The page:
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Old 01-12-2010, 11:46 PM   #1
jjones17
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Hello everyone in brewing world! I have been dabbling in the fine art of AG brewing, and have come to a crossroads. I would like to emplore improving the body of some of the beers I have made using a few different methods.

In my tinkering, I have been noticing there is quite a bit of information that supports the fact that:

1) The Higher the mash temp, the more dextrins in the wort

2) The thicker the mash (water to grain ratio), the more dextrins in the wort

Now, I guess it might be helpful to know what other peoples experiences are on these two different methods. Do they affect the body in different ways? Is one method preferred over the other, notwithstanding one could do BOTH to end up with a rootin' tootin' sweetish beer.

Anyway, I thought the topic was a worth while discussion.

Thoughts? Experiences?

EDIT: Sorry about that, I amended the #2 factor above


 
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Old 01-13-2010, 09:34 PM   #2
jjones17
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Bump bump... bumpity bump?

 
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Old 01-13-2010, 09:36 PM   #3
Scimmia
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I think you're not getting any responses because most people believe mash thickness doesn't have anything to do with it. IIRC, Kaiser's data didn't show any change in fermentability from it.

 
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Old 01-13-2010, 09:36 PM   #4
PinkyOFloyd
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Hi bumpity bump.

This confuses me?
2) The thicker the mash temp, the more dextrins in the wort

 
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Old 01-13-2010, 09:53 PM   #5
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I've read this in How To Brew. But my experience with adjusting mash thickness (like going from 1.25 qts/lb to 2.0 qts/lb) shows no difference in fermentability. Temperature is your biggest factor. Higher temperatures denature beta-amylase more quickly and significantly than a thick mash theoretically favors or preserves alpha-amylase.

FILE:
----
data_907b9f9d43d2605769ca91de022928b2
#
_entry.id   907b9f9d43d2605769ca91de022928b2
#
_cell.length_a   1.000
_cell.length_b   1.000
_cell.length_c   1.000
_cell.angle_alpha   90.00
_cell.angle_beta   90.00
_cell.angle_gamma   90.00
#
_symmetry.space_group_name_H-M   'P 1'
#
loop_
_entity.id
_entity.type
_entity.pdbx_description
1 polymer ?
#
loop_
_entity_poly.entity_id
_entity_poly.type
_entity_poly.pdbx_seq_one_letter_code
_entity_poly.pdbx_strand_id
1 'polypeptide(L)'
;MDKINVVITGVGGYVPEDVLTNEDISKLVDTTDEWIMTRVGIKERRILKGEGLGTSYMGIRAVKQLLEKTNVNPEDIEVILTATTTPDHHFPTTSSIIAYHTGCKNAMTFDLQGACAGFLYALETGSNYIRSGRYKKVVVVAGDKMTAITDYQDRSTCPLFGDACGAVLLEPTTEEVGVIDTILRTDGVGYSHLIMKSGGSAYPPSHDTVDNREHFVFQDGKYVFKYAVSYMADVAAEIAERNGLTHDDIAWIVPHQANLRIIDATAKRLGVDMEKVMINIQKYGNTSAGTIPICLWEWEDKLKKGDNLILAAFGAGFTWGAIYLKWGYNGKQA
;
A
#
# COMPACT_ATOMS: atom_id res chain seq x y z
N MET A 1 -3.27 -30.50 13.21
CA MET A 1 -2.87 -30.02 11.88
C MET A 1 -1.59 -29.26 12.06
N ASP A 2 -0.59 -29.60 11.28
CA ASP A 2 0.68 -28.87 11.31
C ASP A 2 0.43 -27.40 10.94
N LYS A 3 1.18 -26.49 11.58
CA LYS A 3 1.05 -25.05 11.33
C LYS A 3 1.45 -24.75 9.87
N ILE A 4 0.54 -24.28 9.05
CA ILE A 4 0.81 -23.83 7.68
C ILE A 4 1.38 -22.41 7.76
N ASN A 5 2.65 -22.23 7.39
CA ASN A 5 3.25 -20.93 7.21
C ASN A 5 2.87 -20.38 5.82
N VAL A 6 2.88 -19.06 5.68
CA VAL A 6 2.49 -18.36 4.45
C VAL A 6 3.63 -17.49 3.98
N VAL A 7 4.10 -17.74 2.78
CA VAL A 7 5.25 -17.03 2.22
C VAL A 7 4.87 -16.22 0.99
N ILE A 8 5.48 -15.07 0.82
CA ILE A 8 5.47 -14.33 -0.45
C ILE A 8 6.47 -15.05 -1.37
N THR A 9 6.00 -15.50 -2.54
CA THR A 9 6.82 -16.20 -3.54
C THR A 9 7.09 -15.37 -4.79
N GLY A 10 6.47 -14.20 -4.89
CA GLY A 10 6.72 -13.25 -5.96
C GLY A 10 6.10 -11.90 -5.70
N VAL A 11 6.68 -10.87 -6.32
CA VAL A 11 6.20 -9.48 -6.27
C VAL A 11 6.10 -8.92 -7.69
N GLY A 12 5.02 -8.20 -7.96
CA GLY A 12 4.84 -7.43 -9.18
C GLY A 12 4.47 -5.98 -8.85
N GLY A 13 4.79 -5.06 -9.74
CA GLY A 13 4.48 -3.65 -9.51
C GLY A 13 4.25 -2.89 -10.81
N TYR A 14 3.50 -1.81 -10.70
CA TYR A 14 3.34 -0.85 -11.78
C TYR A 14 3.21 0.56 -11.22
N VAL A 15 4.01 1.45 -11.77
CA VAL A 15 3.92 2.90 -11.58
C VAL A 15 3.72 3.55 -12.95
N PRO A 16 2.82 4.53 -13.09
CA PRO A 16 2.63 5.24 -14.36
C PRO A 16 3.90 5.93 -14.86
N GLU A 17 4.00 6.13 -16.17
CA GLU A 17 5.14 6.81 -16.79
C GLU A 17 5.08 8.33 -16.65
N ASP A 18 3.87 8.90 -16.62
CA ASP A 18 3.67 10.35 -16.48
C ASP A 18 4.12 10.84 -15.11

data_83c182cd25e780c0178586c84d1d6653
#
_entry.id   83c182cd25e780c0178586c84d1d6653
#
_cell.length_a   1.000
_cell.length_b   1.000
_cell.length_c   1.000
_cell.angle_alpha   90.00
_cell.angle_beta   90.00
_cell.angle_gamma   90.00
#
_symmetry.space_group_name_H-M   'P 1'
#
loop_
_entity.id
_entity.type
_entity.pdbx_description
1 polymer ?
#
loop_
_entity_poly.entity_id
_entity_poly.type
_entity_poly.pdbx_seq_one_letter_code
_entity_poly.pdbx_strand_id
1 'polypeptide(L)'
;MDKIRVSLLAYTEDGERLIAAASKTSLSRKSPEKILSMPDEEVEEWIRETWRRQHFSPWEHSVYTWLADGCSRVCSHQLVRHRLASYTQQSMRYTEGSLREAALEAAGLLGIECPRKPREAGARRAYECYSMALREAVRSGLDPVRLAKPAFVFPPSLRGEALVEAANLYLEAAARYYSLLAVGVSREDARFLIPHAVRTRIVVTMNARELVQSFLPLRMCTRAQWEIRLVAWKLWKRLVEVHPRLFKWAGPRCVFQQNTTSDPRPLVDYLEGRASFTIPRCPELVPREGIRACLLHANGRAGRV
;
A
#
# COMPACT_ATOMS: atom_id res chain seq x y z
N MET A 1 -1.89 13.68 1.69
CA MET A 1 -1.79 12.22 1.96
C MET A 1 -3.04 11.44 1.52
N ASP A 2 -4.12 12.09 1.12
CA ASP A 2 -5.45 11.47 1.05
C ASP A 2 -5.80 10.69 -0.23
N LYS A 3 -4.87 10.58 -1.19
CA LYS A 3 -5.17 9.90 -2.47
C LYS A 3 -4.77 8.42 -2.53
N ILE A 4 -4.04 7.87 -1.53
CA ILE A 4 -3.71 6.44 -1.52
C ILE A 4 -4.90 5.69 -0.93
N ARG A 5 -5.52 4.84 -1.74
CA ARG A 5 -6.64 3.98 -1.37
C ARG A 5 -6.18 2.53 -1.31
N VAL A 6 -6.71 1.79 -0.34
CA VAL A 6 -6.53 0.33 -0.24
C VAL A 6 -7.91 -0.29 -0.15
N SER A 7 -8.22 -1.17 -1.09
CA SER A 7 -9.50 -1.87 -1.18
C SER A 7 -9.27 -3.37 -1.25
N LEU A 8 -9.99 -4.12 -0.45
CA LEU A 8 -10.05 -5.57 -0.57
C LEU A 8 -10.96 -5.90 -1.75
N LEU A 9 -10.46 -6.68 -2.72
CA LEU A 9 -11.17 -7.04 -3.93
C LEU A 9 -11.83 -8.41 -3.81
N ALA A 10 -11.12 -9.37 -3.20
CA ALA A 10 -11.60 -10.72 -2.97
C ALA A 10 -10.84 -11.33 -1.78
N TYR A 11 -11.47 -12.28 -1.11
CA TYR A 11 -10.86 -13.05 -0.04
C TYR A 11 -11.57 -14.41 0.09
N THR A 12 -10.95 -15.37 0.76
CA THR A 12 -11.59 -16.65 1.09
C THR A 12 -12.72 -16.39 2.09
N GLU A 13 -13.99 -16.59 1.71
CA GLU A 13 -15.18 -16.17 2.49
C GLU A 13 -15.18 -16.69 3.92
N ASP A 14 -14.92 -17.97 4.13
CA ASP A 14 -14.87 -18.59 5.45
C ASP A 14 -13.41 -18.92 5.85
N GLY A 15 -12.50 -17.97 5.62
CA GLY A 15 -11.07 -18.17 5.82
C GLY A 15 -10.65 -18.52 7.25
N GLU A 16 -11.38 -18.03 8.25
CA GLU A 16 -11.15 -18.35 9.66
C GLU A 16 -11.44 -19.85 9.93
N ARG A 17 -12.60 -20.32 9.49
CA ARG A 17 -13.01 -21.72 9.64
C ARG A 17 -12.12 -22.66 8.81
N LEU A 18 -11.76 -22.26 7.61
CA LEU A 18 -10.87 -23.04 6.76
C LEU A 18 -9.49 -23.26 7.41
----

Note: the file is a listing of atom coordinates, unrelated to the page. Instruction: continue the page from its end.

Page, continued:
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Old 01-13-2010, 09:59 PM   #6
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IIRC, mash thickness only effects conversion time. But not by much and means little on recirculatory systems.

 
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Old 01-13-2010, 10:04 PM   #7
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what about mashing very thick (<1 qt/lb)?

would that make a high-fermentable wort?

 
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Old 01-13-2010, 10:37 PM   #8
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add some oats to your grain bill

 
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Old 01-14-2010, 01:47 AM   #9
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I've never tried mashing at a temp > 154 F, so I don't know first hand what effect the higher mash temperature has.
On the other hand, I have experimented with different mash thicknesses varying between 1 qt / lb to 2 qts / lb, and have noticed a considerable difference in the flavor of the beer with thick mashes.
With a mash thickness of 1 qt / lb (which is what I usually use), I produce beers with a very malty profile. If I reduce the mash thickness to 1.25 qts / lb, much of the malt flavor is lost. (This is not necessarily a bad thing. When brewing English style special bitters, the malty profile is good, but it is quite out of character for most of the American style beers I have sampled.) Going from 1.25 qts / lb up to 2 qts / lb seems to give a small increase in efficiency (up to about 3%) but has no noticeable impact on the flavor.
Also, the differences in attenuation between mashing at 1 qt / lb and 1.25 qt / lb were not large enough to be noticeable at the time I performed the experiments. I have gotten higher attenuation with the thinner mashes, but they were using different malts and yeasts.
Finally, the 1 qt / lb - 1.25 qt / lb brews were all made with 90 - 95% Maris Otter, which is traditionally mashed thick. I suspect the malts used could have a noticeable effect on the results.

Hope this doesn't confuse you too much.

-a.
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Old 01-14-2010, 02:27 AM   #10
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Quote:
Originally Posted by GilaMinumBeer View Post
IIRC, mash thickness only effects conversion time. But not by much and means little on recirculatory systems.
+1

The thickness has to do with the ratio of enzymes to total wort volume. If the enzymes are packed in tighter, they can get the job done quicker.

Holding everything else constant (especially mash time), I would think a thinner mash would be less converted (and thus, dryer) than a thicker mash.
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